Wendy Warner, Cello
Carl Popper (1843-1913) was a notable figure in the Romantic tradition of the virtuoso-composer, and Gregor Piatigorsky (1903-1976) took up his mantle in the 20th century. The instrument receiving such privileged attention was the cello, which never had its resources explored more expertly than in Popper’s Suite for Cello and Piano, Op. 69, Three Pieces, Op. 11, and Im Walde, Op. 50. As if the Popper selections did not constitute abundant enough riches, we are given Piatigorsky’s Variations on a Paganini Theme (1946) for a thrilling chaser.
I can’t speak more glowingly of the performances by American cellist Wendy Warner. Popper’s richly chromatic writing in the Liszt/Wagner tradition calls for superlative technique to put it across, and Warner is up to its difficulties, which include fast cadenza-like runs, alternation of pizzicato and bowing, sudden shifts between forte and piano phrasing, and occasional cello harmonics (high, ethereal sounds produced by pressing the strings lightly instead of holding them down all the way, creating an echo effect). Warner’s partner in this recital, pianist Eileen Buck, is superb. As she must be, for Popper’s writing requires the piano to function as obbligato rather than mere accompaniment, allowing the cello to undertake even higher levels of bracing virtuosity.
Popper’s Suite, Op. 69 is comprised of an opening Allegro giojoso, as lively as the marking suggests; a Tempo di Minuetto with a soft Trio, a far-ranging Ballade in which diminished intervals and falling half-tones conspire to produce a sense of emotional insecurity, and a cheerful, audacious Finale in which a cadenza passage and a striking fortissimo in the cello part are heard over staccato chords and complex runs in the piano. Popper’s Three Pieces, all of encore complexity and brilliance, are a lyrical, heartfelt Widmung (Dedication) that grows more agitated as it progresses until it reaches a peaceful ending colored by sadness, a playful Humoreske in which accented staccato figures in the cello are supported by octave passages in the piano, and a brilliant Mazurka featuring staccato dotted and triplet figures for both players.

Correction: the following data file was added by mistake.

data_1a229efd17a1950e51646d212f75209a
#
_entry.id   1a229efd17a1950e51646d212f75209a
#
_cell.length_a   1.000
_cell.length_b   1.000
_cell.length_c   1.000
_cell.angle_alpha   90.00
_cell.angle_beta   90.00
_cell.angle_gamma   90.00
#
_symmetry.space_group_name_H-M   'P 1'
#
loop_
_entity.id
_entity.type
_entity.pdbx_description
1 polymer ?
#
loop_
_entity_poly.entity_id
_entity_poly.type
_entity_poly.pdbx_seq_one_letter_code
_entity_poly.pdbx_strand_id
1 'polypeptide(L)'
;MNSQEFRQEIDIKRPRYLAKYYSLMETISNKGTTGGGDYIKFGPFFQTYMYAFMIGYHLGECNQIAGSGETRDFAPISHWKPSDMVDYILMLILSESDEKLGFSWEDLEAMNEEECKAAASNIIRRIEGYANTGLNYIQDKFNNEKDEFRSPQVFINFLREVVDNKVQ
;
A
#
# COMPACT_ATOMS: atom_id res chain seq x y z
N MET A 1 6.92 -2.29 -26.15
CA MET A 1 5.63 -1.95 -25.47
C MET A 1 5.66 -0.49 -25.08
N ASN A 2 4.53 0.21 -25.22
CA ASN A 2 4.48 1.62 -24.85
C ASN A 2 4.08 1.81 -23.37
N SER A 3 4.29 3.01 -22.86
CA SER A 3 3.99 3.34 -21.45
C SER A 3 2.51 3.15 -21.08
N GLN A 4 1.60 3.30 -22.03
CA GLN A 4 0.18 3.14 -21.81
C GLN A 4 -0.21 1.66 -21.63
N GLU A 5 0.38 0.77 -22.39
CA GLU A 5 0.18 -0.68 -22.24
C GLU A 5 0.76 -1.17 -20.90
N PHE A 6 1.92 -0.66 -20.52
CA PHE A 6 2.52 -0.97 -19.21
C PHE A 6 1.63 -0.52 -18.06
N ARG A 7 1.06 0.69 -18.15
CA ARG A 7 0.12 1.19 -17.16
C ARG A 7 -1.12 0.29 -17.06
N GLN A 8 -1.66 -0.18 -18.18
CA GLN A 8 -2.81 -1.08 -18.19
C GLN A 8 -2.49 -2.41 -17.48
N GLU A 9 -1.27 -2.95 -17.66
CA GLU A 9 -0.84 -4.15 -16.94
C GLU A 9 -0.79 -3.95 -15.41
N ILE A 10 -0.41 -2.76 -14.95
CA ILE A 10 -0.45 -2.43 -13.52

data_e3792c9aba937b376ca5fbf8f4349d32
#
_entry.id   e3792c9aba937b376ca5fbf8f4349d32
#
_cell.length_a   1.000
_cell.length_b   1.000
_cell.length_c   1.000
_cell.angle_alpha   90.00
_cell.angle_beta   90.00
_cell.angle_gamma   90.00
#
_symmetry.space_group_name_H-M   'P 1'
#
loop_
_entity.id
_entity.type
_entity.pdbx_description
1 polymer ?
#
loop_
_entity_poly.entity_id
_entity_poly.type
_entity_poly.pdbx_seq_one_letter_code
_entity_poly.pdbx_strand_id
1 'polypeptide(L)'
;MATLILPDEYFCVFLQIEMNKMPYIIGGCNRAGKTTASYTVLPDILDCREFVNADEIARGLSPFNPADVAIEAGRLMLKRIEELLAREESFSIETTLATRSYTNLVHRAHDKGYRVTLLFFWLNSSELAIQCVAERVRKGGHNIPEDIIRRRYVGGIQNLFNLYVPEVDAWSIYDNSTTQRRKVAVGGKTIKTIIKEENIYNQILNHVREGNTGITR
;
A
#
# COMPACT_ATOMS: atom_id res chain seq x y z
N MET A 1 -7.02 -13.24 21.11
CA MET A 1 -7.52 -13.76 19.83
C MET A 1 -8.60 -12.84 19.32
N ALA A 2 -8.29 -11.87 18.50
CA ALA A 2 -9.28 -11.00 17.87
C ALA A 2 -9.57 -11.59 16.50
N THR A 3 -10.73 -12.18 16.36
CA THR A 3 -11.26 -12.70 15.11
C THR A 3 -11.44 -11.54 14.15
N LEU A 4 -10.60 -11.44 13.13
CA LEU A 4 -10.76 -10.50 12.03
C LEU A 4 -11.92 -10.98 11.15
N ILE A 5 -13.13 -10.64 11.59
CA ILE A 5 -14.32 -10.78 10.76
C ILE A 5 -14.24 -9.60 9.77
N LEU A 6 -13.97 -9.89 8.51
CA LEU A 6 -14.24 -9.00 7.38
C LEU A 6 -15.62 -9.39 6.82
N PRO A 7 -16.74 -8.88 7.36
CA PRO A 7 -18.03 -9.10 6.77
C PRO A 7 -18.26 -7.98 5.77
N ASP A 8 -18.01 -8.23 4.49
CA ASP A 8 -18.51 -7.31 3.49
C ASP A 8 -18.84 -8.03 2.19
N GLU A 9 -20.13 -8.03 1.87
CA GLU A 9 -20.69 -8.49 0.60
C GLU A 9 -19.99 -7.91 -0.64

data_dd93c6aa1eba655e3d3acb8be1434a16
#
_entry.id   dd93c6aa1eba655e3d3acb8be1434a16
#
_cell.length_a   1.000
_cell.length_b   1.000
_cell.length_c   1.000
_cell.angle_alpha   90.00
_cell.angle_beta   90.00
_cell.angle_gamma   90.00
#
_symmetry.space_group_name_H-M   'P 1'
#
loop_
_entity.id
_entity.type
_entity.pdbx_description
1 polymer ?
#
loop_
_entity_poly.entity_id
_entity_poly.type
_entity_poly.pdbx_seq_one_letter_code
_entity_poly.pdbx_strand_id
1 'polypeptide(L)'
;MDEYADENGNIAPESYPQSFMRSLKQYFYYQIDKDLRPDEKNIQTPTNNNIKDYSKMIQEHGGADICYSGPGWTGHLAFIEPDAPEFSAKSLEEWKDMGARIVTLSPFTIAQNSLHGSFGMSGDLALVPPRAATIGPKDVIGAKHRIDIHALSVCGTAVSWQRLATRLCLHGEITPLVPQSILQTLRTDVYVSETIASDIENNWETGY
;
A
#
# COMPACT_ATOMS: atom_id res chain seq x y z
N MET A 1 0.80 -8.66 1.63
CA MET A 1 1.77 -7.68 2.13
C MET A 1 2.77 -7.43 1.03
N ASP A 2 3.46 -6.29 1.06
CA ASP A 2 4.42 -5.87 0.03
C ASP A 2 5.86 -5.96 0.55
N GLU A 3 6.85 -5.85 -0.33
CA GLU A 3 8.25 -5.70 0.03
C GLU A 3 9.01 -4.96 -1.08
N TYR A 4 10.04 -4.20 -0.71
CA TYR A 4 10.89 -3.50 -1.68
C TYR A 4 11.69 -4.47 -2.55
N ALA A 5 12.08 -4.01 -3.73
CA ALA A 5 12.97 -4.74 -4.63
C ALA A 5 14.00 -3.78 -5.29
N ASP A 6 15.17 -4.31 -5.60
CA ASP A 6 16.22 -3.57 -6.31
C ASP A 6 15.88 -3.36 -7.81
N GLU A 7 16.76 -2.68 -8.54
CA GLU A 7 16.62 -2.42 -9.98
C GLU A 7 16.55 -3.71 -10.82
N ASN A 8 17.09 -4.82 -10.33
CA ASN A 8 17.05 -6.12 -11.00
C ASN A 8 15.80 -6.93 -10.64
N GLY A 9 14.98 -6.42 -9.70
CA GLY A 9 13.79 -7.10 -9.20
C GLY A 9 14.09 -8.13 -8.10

As we might have guessed from the titles, Popper liked to pay tribute to his contemporaries. The memory of Schumann, in particular is evoked by the title and formal design of Im Walde (In the Forest), recalling the older composer’s Waldszenen in the layout of its six movements: Eintritt (Entrance), Gnomentanz (Dance of the Gnomes), Andacht (Devotion), Reigen (Round Dance), Herbstblume (Autumn Flower, featuring one of the most beautiful melodies ever written for cello), and Heimkehr (Homeward). As in so much of his writing, Popper strikes a happy balance between technique and melody (witness the way fast lower-register piano figurations for both partners create a feeling of the menace posed by his dancing gnomes: you never know how the unpredictable creatures are going to act!)
Gregor Piatigorsky, a pre-eminent cellist of more recent times whose classic performances are still available to the home listener, made a memorable set of 15 variations on the famous Paganini etude that has inspired so many composers. Not only did this work stimulate Piatigorsky’s imagination, but he also designated individual variations as tributes to his colleagues. They included such notables as Pablo Casals, Erica Morini, Paul Hindemith (who was a world-class violist as well as composer), Yehudi Menuhin, Nathan Milstein, Mischa Elman, and Gaspar Cassado. He paid them further homage by incorporating something of the characteristic style of each, inviting the listener to put the booklet aside and cudgel his brains with a zestful game of “Name That Virtuoso.” The work concludes with tributes to Piatigorsky’s recital partners, Jascha Heifetz (staccato figures for both players, stunning trills and chromatic scales for the cello) and Vladimir Horowitz (a march-time crescendo, with brilliant cello runs and big keyboard chords).
Complimenting superlative performances by Wendy Warner and Eileen Buck are the clear, warm, and beautifully detailed sonics of the recordings, so natural you can feel the presence of the performers in your living room or den. Credit producer Judith Sherman, engineer Bill Maylone, and session director James Ginsburg for a first-rate job, recorded, as so many others have been, at the studio of WFMT Chicago.